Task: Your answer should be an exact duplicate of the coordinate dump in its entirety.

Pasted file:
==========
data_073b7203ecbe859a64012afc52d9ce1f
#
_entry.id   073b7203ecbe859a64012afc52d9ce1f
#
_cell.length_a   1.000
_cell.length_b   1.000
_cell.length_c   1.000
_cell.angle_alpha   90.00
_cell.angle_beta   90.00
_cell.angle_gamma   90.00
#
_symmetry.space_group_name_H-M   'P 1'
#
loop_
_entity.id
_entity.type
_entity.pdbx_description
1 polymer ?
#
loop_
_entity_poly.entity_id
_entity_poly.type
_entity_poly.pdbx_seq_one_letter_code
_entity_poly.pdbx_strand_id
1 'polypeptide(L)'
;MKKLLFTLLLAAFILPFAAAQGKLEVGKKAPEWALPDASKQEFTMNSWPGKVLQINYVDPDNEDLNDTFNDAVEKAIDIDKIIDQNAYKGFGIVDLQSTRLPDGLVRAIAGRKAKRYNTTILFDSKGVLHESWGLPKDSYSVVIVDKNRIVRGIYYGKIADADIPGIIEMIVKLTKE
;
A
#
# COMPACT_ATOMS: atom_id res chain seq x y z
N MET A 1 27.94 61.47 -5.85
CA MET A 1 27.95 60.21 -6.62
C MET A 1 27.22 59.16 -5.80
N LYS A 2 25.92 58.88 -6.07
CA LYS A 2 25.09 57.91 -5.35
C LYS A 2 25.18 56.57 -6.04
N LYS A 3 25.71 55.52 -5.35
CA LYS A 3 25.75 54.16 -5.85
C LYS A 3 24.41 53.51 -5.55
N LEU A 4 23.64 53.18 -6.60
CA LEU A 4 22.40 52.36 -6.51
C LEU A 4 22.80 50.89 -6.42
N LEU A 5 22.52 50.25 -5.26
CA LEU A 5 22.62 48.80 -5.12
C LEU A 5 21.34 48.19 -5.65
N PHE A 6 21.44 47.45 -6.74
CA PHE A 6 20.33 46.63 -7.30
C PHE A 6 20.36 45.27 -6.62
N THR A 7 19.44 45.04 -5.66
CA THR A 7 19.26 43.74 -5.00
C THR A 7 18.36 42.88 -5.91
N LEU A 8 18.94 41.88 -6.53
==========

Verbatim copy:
data_073b7203ecbe859a64012afc52d9ce1f
#
_entry.id   073b7203ecbe859a64012afc52d9ce1f
#
_cell.length_a   1.000
_cell.length_b   1.000
_cell.length_c   1.000
_cell.angle_alpha   90.00
_cell.angle_beta   90.00
_cell.angle_gamma   90.00
#
_symmetry.space_group_name_H-M   'P 1'
#
loop_
_entity.id
_entity.type
_entity.pdbx_description
1 polymer ?
#
loop_
_entity_poly.entity_id
_entity_poly.type
_entity_poly.pdbx_seq_one_letter_code
_entity_poly.pdbx_strand_id
1 'polypeptide(L)'
;MKKLLFTLLLAAFILPFAAAQGKLEVGKKAPEWALPDASKQEFTMNSWPGKVLQINYVDPDNEDLNDTFNDAVEKAIDIDKIIDQNAYKGFGIVDLQSTRLPDGLVRAIAGRKAKRYNTTILFDSKGVLHESWGLPKDSYSVVIVDKNRIVRGIYYGKIADADIPGIIEMIVKLTKE
;
A
#
# COMPACT_ATOMS: atom_id res chain seq x y z
N MET A 1 27.94 61.47 -5.85
CA MET A 1 27.95 60.21 -6.62
C MET A 1 27.22 59.16 -5.80
N LYS A 2 25.92 58.88 -6.07
CA LYS A 2 25.09 57.91 -5.35
C LYS A 2 25.18 56.57 -6.04
N LYS A 3 25.71 55.52 -5.35
CA LYS A 3 25.75 54.16 -5.85
C LYS A 3 24.41 53.51 -5.55
N LEU A 4 23.64 53.18 -6.60
CA LEU A 4 22.40 52.36 -6.51
C LEU A 4 22.80 50.89 -6.42
N LEU A 5 22.52 50.25 -5.26
CA LEU A 5 22.62 48.80 -5.12
C LEU A 5 21.34 48.19 -5.65
N PHE A 6 21.44 47.45 -6.74
CA PHE A 6 20.33 46.63 -7.30
C PHE A 6 20.36 45.27 -6.62
N THR A 7 19.44 45.04 -5.66
CA THR A 7 19.26 43.74 -5.00
C THR A 7 18.36 42.88 -5.91
N LEU A 8 18.94 41.88 -6.53